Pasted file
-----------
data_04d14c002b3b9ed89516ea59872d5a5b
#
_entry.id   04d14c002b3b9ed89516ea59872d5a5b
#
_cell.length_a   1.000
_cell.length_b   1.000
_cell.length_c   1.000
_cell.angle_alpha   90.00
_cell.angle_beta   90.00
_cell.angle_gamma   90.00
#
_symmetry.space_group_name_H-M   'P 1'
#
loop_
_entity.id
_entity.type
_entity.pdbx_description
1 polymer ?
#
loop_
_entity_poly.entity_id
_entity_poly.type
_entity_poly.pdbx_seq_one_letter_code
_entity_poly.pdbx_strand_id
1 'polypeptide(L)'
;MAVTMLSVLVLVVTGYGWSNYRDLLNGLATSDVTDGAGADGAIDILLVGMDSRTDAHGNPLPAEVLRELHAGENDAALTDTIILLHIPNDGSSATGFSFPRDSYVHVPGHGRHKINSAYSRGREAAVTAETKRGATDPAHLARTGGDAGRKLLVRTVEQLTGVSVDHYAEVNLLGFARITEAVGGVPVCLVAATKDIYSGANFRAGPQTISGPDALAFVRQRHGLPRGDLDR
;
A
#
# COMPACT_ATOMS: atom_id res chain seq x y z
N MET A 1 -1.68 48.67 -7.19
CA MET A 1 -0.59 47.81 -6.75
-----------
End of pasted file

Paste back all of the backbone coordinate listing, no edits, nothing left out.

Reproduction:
data_04d14c002b3b9ed89516ea59872d5a5b
#
_entry.id   04d14c002b3b9ed89516ea59872d5a5b
#
_cell.length_a   1.000
_cell.length_b   1.000
_cell.length_c   1.000
_cell.angle_alpha   90.00
_cell.angle_beta   90.00
_cell.angle_gamma   90.00
#
_symmetry.space_group_name_H-M   'P 1'
#
loop_
_entity.id
_entity.type
_entity.pdbx_description
1 polymer ?
#
loop_
_entity_poly.entity_id
_entity_poly.type
_entity_poly.pdbx_seq_one_letter_code
_entity_poly.pdbx_strand_id
1 'polypeptide(L)'
;MAVTMLSVLVLVVTGYGWSNYRDLLNGLATSDVTDGAGADGAIDILLVGMDSRTDAHGNPLPAEVLRELHAGENDAALTDTIILLHIPNDGSSATGFSFPRDSYVHVPGHGRHKINSAYSRGREAAVTAETKRGATDPAHLARTGGDAGRKLLVRTVEQLTGVSVDHYAEVNLLGFARITEAVGGVPVCLVAATKDIYSGANFRAGPQTISGPDALAFVRQRHGLPRGDLDR
;
A
#
# COMPACT_ATOMS: atom_id res chain seq x y z
N MET A 1 -1.68 48.67 -7.19
CA MET A 1 -0.59 47.81 -6.75